Ireland has been a tourist destination for many different reasons; the magical folklore in its history, Guinness and of course, its stunning attractions. Irish heritage and culture can be found at every turn, from its Irish knitted sweaters to its live music in traditional pubs. Ireland carries a very special reputation that sets it apart from the rest of the world, so if you’re planning a visit then you’re in for a treat. With so many different breath-taking sights to take in, it doesn’t matter if it’s your first visit or your tenth; you’ll still find some hidden gems along the way.
Steeped in culture, Ireland has a lot to offer its visitors. Forget your perception of the country and its stereotypes, and get involved in the real Ireland to uncover its charm! So, what are some of the best cultural sights to visit while you’re there?
The Skellig Islands sit just off the coast of County Kerry, and they are a popular spot for both tourists and natives alike. Made up of 2 islands, the larger one is known as Skellig Michael and was home to a monastic settlement sometime in the 6th century until the 13th century. With 600 steps to reach the stone huts that were used by the monks, it’s a fascinating sight that plays a huge part in Ireland’s history.
The Skellig Islands are home to some of the largest collections of wildlife such as puffins, gannets and storm petrels. Every year, hundreds of birds migrate to the Skelligs to nest.
Dublin has often been named the cultural centre of Ireland, and has been known for its famous figures in art and literature such as George Bernard Shaw and Oscar Wilde. The capital of Ireland is rife with cultural festivals and celebrations and as a tourist, it’s probably high on your list.
The Book of Kells, written around the year 800AD, is kept in Trinity College Dublin. Its pages contain the Latin text of the four Gospels, and it’s one of the most beautiful manuscripts in the whole world. Dublin is also home to the Guinness Storehouse, the National Gallery of Ireland and St Patrick’s Cathedral, the largest cathedral in Ireland.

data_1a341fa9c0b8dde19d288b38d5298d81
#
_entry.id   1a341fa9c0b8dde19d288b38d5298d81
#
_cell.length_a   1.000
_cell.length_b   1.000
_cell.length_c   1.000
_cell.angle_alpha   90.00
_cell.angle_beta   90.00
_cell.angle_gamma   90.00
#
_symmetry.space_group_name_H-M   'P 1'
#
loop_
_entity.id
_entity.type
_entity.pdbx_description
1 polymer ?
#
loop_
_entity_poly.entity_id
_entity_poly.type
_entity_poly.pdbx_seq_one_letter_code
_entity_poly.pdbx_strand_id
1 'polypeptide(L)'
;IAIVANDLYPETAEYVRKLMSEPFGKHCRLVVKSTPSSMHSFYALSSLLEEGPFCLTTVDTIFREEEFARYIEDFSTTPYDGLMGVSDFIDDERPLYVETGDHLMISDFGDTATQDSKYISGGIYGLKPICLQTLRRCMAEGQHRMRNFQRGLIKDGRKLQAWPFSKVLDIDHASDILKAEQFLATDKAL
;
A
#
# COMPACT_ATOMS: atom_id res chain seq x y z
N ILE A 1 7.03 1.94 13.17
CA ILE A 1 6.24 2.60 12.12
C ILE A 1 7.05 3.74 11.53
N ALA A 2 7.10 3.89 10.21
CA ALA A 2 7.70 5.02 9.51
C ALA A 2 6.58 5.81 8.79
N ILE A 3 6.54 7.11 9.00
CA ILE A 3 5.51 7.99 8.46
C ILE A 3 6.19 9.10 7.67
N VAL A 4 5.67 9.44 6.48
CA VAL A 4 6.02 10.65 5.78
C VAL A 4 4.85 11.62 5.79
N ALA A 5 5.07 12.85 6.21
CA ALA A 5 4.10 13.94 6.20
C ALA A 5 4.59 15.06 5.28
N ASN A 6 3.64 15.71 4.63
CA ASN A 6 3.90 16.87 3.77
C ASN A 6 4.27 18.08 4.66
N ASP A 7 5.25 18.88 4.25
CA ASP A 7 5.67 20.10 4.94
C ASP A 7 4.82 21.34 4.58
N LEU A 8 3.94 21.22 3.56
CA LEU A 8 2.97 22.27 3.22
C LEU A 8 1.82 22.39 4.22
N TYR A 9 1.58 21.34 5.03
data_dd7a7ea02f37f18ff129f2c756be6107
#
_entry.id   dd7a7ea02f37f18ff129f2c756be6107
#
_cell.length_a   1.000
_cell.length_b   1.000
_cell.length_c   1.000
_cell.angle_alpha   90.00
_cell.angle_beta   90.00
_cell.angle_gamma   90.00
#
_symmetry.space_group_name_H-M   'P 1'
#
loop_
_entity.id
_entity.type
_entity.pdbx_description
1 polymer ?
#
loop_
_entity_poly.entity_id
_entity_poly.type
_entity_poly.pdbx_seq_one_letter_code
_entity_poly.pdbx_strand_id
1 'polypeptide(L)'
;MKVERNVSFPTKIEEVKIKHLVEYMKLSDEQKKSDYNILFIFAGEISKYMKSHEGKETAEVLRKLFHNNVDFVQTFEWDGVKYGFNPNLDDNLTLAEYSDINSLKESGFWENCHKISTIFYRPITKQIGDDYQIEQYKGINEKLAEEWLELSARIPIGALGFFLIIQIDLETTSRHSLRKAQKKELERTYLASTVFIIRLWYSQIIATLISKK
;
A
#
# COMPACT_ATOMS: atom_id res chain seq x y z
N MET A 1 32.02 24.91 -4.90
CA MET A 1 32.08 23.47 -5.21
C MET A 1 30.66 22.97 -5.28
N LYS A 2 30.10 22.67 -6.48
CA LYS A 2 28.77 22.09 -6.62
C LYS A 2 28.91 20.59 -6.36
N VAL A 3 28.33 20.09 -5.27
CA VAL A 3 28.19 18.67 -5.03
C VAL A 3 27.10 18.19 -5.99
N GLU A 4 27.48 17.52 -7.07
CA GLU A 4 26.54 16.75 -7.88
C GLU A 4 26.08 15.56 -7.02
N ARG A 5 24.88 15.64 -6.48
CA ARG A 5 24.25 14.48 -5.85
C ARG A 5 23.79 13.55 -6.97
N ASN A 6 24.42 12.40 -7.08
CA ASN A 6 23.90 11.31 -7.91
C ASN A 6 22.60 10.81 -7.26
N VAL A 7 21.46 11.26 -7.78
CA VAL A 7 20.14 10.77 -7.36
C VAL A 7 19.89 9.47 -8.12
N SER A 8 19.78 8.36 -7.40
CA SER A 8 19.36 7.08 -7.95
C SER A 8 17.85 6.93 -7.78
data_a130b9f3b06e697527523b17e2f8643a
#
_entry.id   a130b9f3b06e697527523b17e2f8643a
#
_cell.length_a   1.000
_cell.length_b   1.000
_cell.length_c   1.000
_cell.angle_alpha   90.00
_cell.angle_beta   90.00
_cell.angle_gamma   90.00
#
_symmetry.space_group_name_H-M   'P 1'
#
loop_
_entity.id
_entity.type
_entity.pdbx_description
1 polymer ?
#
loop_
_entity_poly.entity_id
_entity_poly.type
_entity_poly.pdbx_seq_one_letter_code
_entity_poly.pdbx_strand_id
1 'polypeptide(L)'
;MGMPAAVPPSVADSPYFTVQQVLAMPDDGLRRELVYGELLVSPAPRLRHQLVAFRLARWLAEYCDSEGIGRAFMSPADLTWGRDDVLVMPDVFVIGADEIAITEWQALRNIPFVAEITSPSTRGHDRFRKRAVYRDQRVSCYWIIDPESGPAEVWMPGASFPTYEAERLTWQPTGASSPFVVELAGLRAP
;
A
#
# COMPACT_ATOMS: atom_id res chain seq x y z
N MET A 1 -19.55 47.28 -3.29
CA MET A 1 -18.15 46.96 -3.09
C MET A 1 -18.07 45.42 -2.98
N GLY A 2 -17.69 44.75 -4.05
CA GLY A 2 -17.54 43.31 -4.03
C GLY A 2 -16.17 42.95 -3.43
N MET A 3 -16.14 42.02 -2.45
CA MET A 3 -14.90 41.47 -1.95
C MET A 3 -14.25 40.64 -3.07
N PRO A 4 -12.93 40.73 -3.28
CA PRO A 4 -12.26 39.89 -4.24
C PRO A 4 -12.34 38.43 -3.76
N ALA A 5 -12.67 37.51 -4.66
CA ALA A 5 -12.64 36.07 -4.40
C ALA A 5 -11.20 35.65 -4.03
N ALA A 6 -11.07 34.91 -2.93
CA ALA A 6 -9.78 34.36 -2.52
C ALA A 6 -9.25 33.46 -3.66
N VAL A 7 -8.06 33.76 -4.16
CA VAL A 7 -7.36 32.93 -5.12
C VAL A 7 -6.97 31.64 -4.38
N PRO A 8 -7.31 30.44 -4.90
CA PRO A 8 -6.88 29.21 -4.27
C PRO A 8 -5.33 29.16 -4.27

Cliffs of Moher
The Cliffs of Moher offer a view of Ireland’s most spectacular landscapes, highlighting just how stunning nature is. Rugged cliffs facing the ocean, the Cliffs of Moher are located on the coast of County Clare and even have 5 designated busking pitches so that you can hear local talent at its best. Live musical performances in the open air are a long-standing tradition at the Cliffs.
Travel journals from the late 1700s offer descriptions of the Cliffs of Moher and its surrounding area, and the rocks themselves that make up the Cliffs were formed over 300 million years ago.
Another important part of Irish culture surrounds the Aran Islands. Made up of 3 islands just off the mouth of Galway Bay, they are known for their ancient sites that teach us what life was like all those years ago.
With only a combined population of around 1300 people, the inhabitants still speak primarily Irish. The islands are known for their fascinating monuments, including their Christian and pre-Christian heritage. Providing an escape from mainland Ireland, there is a strong sense of community. With farming, fishing and tourism making up the chief sources of livelihood, the Aran Islands are home to the world-famous Aran knitted sweaters which you’ll see everywhere, even today.